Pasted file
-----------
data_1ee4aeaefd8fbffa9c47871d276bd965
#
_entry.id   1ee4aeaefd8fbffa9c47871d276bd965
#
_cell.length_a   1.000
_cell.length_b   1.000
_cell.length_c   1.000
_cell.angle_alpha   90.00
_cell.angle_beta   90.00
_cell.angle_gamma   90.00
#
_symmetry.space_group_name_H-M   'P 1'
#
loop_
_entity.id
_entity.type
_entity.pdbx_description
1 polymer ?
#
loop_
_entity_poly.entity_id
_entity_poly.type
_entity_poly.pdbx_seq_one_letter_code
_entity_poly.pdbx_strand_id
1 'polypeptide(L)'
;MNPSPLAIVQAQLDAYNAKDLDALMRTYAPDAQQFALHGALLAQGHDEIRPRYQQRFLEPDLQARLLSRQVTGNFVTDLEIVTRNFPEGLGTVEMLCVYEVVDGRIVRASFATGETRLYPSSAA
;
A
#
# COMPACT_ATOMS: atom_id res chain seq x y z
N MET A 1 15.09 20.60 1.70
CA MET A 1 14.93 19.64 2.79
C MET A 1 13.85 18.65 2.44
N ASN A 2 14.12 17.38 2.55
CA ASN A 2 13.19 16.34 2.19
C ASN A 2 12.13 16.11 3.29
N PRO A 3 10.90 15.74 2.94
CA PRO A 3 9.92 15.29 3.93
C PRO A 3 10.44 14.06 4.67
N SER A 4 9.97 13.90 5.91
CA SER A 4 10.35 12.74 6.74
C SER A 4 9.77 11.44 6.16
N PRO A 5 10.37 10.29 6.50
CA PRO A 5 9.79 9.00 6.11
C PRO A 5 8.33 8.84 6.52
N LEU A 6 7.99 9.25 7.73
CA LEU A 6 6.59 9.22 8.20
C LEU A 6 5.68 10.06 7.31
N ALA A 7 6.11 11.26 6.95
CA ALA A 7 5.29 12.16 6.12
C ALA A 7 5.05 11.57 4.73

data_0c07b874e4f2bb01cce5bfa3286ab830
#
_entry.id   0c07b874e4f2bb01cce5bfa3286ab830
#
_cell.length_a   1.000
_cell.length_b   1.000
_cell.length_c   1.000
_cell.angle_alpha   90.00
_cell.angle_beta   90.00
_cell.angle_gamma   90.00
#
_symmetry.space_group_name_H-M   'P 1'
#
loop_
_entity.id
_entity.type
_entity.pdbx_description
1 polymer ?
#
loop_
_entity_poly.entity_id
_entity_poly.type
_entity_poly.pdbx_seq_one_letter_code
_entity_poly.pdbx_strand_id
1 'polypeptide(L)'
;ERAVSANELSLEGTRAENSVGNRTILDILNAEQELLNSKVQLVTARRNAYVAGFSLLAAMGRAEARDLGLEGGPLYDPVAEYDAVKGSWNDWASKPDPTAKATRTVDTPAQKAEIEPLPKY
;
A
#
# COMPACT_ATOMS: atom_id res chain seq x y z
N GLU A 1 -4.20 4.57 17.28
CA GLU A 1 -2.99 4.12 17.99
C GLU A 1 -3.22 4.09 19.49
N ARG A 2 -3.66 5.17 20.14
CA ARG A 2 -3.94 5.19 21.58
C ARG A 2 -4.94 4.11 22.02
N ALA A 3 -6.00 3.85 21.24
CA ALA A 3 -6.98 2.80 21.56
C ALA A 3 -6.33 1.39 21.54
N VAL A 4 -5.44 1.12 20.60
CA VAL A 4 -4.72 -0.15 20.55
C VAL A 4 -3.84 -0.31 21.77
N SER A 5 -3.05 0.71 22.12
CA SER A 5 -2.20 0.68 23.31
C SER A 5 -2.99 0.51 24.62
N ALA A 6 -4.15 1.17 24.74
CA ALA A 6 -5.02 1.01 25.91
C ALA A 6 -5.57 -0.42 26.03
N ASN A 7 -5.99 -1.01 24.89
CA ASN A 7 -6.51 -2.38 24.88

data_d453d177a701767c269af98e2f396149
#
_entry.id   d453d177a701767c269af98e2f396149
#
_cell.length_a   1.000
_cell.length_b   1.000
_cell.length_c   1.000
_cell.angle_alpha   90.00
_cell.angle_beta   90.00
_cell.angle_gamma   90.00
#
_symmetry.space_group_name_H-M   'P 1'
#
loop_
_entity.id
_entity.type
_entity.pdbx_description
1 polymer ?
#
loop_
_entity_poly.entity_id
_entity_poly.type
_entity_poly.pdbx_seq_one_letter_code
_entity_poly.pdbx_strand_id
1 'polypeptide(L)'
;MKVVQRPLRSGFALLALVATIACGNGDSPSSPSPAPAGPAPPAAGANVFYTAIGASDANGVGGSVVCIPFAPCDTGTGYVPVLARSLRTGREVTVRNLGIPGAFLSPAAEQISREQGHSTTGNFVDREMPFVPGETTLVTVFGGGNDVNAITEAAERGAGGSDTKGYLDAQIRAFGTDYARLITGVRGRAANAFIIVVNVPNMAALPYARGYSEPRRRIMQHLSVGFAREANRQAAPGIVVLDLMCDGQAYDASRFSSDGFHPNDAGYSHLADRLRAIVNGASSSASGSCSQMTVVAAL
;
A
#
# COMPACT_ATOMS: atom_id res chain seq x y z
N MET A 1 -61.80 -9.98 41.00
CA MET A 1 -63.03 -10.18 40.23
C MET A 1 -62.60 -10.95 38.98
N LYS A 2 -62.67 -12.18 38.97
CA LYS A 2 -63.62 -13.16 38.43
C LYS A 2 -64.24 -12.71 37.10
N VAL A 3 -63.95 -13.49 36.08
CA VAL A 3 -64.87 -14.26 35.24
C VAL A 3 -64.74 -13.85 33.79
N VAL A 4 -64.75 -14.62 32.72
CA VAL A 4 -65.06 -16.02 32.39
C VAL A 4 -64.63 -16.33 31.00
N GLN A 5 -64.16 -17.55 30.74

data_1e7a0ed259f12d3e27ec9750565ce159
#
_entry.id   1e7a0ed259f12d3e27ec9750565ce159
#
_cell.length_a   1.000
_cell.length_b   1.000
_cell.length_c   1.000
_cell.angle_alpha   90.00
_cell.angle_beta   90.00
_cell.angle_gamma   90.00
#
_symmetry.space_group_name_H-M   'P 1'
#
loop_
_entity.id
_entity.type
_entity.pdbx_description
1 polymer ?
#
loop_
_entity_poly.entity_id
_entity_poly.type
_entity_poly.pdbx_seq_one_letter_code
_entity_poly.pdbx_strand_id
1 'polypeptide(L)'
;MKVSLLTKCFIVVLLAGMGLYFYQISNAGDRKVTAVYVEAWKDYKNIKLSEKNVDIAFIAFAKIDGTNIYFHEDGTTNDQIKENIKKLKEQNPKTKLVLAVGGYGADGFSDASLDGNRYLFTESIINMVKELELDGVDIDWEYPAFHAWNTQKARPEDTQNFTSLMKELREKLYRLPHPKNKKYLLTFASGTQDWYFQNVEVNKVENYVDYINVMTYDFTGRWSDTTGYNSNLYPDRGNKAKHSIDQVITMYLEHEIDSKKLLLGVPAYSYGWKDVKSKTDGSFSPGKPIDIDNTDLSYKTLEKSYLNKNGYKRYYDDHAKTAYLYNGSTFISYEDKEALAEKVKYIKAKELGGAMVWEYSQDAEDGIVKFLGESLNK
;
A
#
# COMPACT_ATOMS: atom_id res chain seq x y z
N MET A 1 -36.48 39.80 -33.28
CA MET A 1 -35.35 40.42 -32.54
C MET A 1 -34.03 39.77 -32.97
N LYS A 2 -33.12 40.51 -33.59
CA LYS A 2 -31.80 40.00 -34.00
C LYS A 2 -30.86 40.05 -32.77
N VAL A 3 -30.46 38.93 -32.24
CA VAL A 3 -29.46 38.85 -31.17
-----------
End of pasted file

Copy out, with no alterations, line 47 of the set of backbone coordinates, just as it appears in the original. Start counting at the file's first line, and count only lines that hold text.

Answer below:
CA LEU A 6 6.59 9.22 8.20